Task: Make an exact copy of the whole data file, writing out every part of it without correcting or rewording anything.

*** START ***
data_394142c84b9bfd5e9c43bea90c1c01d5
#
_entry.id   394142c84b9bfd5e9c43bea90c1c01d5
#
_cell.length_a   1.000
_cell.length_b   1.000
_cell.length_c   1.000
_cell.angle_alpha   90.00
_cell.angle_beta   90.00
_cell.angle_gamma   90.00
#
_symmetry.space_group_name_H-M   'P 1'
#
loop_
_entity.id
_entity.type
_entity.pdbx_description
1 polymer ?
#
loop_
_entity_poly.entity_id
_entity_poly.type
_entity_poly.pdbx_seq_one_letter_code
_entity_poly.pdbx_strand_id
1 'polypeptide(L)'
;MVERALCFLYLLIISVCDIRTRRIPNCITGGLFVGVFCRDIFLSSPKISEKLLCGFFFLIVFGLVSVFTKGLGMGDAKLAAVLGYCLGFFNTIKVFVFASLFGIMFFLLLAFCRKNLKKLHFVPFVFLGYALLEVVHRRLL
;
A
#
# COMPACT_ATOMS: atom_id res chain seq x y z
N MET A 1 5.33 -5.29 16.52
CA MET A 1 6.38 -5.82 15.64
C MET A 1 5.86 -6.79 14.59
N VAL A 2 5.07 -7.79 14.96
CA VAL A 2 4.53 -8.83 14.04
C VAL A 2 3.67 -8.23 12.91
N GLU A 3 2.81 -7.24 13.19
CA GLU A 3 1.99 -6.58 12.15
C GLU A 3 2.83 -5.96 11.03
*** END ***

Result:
data_394142c84b9bfd5e9c43bea90c1c01d5
#
_entry.id   394142c84b9bfd5e9c43bea90c1c01d5
#
_cell.length_a   1.000
_cell.length_b   1.000
_cell.length_c   1.000
_cell.angle_alpha   90.00
_cell.angle_beta   90.00
_cell.angle_gamma   90.00
#
_symmetry.space_group_name_H-M   'P 1'
#
loop_
_entity.id
_entity.type
_entity.pdbx_description
1 polymer ?
#
loop_
_entity_poly.entity_id
_entity_poly.type
_entity_poly.pdbx_seq_one_letter_code
_entity_poly.pdbx_strand_id
1 'polypeptide(L)'
;MVERALCFLYLLIISVCDIRTRRIPNCITGGLFVGVFCRDIFLSSPKISEKLLCGFFFLIVFGLVSVFTKGLGMGDAKLAAVLGYCLGFFNTIKVFVFASLFGIMFFLLLAFCRKNLKKLHFVPFVFLGYALLEVVHRRLL
;
A
#
# COMPACT_ATOMS: atom_id res chain seq x y z
N MET A 1 5.33 -5.29 16.52
CA MET A 1 6.38 -5.82 15.64
C MET A 1 5.86 -6.79 14.59
N VAL A 2 5.07 -7.79 14.96
CA VAL A 2 4.53 -8.83 14.04
C VAL A 2 3.67 -8.23 12.91
N GLU A 3 2.81 -7.24 13.19
CA GLU A 3 1.99 -6.58 12.15
C GLU A 3 2.83 -5.96 11.03